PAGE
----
One of the easiest yet most often overlooked marketing tactics is the call to action. I recently gave you ideas on how to include calls to action in your content marketing, but where should you send people and what do you say?
Landing pages: Where visitors like to land
A landing page is a page on your site dedicated to delivering on promises made by the offers in your content. The goal is to get a consumer of your content to take another step toward becoming a customer.
Your home page is not a good landing page. Instead, you want to send your prospects to a page where they are asked to do something specific and logical.
She wrote the product page for ezytire.com. I like this example because businesses tend to use this space to talk about themselves and their products. They forget about the visitor.
A visit to your product page is a “buy sign,” making it a great place for calls to action. Mitchell does a good job of keeping the copy focused on the prospects, their businesses and their customers. She is also not shy about giving the prospect opportunities to take action.
Calls to action
In 12 Ways to Get Readers to Take Action, I implore content marketers to put calls to action, also called Conversion Beacons, in their content marketing. Mitchell’s ezytire page is the poster child for in-content and ad-based calls to action.
Notice that there are not one, not two, but five calls to action on this page to start a free trial. In addition, she has secondary offers to start a chat, “register your interest,” and watch a how-to video.
The bottom line is this: You never know when a prospect finally gets enough information to feel comfortable taking action, so you must always be offering ways for them to do so.
Is this a bait and switch? It isn’t, and we should never attempt to mislead our prospects. The page offers details on the product. Contact information has been moved to a dedicated “Contact” page.
Mitchell’s links go to a landing page that starts the trial enrollment process right away. It should be obvious that sending visitors to the home page here would have been disastrous for ezytire.
We know this page is working. The bounce rate is very low, with only 14 percent of visitors leaving the page immediately. That means the page isn’t scaring people away despite having a total of eight primary and secondary calls to action.
Fully half of the visitors are starting a free trial, and 15 percent of them will purchase the service when their trial is over.
That’s a beautiful bottom-line conversion rate of about 6.45 percent. Many businesses are proud of a two percent or three percent conversion rate from landing pages.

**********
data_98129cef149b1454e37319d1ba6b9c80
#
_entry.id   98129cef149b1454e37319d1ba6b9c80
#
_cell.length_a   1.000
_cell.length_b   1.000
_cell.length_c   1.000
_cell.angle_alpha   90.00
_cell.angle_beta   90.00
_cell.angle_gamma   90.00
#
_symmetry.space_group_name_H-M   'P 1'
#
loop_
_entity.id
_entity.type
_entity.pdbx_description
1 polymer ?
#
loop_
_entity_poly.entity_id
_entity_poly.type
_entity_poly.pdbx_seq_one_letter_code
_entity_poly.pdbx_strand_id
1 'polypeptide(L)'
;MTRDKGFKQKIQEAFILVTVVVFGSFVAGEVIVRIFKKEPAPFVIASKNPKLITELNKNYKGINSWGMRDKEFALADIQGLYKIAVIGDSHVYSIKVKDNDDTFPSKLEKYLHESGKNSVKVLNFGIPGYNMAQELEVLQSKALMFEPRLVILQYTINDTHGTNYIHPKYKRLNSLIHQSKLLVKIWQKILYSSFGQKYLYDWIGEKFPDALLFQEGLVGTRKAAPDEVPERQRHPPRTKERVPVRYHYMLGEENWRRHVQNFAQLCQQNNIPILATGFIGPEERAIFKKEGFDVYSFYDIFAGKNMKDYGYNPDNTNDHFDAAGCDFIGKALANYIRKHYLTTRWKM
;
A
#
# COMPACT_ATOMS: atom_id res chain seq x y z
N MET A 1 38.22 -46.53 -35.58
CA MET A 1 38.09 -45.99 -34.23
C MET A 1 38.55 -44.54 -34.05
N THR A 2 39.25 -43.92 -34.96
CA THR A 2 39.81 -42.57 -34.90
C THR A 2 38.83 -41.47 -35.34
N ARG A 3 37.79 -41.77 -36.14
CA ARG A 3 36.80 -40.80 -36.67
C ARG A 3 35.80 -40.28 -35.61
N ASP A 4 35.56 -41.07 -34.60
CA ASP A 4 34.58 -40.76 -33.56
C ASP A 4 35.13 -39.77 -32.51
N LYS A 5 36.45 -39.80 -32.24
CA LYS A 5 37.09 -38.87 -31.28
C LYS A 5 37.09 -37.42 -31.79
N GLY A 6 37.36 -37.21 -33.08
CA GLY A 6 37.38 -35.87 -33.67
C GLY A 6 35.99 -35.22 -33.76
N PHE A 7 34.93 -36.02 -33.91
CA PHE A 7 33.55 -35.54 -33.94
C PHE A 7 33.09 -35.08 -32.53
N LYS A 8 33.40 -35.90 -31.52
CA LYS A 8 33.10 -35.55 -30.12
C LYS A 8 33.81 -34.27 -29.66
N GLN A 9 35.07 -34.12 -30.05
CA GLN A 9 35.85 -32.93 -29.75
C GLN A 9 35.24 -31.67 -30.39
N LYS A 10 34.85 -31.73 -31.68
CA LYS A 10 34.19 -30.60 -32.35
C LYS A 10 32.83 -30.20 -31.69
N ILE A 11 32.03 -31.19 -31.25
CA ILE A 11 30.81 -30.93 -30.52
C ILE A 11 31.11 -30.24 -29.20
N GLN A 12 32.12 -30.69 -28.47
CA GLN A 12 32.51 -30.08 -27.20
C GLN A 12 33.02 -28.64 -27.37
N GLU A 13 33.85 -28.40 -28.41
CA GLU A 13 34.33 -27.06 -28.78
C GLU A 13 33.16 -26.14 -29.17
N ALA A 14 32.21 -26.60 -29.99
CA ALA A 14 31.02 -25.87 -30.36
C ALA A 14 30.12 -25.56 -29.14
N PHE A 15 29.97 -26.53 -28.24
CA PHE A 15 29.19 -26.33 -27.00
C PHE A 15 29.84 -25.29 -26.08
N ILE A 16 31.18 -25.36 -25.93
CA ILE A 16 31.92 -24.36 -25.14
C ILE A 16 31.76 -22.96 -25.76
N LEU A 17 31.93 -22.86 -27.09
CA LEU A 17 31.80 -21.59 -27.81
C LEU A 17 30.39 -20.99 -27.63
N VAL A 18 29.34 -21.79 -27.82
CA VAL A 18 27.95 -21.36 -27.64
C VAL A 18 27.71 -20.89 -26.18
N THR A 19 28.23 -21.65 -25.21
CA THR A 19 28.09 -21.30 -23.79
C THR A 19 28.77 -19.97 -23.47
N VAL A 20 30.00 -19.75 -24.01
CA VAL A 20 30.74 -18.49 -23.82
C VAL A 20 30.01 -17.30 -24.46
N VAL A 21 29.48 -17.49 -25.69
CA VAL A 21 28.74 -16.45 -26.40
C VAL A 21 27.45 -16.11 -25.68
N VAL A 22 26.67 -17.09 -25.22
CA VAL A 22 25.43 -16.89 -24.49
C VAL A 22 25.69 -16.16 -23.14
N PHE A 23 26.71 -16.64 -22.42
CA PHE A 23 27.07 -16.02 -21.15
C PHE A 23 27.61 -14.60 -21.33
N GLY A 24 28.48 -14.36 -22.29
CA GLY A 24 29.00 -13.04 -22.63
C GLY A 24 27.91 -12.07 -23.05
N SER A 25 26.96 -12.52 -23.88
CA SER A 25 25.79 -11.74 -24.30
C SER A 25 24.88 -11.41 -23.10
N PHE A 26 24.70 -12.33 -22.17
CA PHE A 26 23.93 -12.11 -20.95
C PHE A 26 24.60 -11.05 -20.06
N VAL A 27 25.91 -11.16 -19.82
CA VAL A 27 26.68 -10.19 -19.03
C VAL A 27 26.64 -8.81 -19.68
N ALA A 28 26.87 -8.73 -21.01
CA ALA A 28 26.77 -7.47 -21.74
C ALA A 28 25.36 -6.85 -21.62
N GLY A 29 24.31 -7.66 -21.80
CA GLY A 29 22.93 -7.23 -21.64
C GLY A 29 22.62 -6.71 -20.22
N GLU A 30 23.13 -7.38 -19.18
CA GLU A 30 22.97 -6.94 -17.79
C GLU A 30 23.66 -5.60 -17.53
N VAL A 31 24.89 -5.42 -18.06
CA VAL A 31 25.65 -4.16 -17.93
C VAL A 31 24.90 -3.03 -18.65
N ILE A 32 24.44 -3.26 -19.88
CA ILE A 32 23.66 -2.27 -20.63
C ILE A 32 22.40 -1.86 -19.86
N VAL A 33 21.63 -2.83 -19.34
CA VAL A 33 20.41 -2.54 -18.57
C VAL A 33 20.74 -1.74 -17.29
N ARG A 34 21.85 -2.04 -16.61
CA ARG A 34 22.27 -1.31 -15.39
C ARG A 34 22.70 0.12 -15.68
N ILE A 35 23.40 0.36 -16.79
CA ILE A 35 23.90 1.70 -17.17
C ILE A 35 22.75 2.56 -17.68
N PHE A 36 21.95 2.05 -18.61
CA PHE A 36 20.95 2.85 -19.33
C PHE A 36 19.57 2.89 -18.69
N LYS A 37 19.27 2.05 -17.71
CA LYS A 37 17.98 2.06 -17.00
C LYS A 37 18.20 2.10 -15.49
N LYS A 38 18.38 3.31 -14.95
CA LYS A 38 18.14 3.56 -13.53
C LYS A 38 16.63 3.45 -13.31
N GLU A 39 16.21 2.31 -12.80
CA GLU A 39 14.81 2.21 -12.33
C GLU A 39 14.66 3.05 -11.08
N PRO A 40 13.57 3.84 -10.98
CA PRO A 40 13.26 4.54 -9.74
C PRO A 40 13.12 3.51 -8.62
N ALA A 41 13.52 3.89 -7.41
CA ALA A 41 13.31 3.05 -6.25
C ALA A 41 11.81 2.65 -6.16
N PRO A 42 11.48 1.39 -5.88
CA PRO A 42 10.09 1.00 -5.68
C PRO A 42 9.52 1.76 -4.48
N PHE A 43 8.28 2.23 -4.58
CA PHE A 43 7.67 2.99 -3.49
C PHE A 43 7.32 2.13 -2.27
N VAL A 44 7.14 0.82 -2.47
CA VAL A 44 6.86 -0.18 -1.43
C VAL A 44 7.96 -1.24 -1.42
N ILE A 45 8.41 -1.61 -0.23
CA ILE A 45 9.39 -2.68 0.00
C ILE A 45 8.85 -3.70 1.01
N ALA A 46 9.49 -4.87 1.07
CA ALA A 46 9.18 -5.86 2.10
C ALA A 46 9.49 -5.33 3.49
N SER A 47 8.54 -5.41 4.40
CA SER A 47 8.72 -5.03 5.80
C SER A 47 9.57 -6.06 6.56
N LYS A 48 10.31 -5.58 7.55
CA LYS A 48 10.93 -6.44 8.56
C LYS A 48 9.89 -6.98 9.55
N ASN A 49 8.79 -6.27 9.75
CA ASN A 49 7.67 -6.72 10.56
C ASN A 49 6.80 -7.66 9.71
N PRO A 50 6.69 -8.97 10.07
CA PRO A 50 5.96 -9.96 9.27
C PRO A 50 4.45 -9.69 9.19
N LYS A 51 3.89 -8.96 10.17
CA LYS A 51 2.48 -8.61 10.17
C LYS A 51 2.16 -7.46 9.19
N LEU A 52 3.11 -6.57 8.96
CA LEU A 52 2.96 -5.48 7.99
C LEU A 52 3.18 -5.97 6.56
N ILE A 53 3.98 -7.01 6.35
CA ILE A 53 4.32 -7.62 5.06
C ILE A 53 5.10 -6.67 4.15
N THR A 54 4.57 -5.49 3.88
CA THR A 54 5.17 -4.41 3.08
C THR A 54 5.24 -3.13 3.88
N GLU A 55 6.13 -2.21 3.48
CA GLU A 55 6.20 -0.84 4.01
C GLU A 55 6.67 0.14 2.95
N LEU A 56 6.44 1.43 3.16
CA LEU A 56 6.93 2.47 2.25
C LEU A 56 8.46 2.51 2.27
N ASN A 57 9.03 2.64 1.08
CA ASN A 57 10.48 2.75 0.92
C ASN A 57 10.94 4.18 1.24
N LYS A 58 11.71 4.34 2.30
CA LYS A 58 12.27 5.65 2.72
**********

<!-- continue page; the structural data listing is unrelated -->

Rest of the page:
Landing page basics
Here are five things this page does well, things that you should consider when you develop your landing pages.
Pitch the offer, not your company
The page is all about the trial, not about Ezytire.
All of the content on this page is designed to help the reader get through the trial process. Ezytire should consider removing the top navigation as well to keep from distracting visitors.
The visitor knows where they are in the process
If it’s a pretty long conversion process, it’s considered a best practice to always let the visitor know where they are. You can see the “Step 1,” “Step 2,” etc. on the page that will provide the visitor with this feedback.
Forms are the right length
Long forms can be more daunting to visitors than multiple steps. For a “soft” offer like a trial, I recommend shorter forms and more steps. You should try different approaches with your audience.
Only ask for information you will use
The first step is pretty efficient: Name, email address, password. Ezytire could ask some qualifying questions, and may be tempted to ask for a phone number. Additional fields will, in general, decrease your conversion rates, so don’t ask if you won’t’ use the information.
The ezytire page Sarah Mitchell inherited only generated nine conversions in three months before Sarah reworked it. If you’re not thinking, “I need someone like Sarah to look at my pages,” you’re not really a business person, or your pages would have bottom-line conversion rates above 7 percent. In my next post, I’ll share some ideas on how to find a great landing page copywriter.
Share a page you love or hate
Help business owners pick good copy from the ineffective copy. Share a sample of copy you love or hate in the comments. We don’t want to embarrass any writers, but we’ll all benefit from the examples.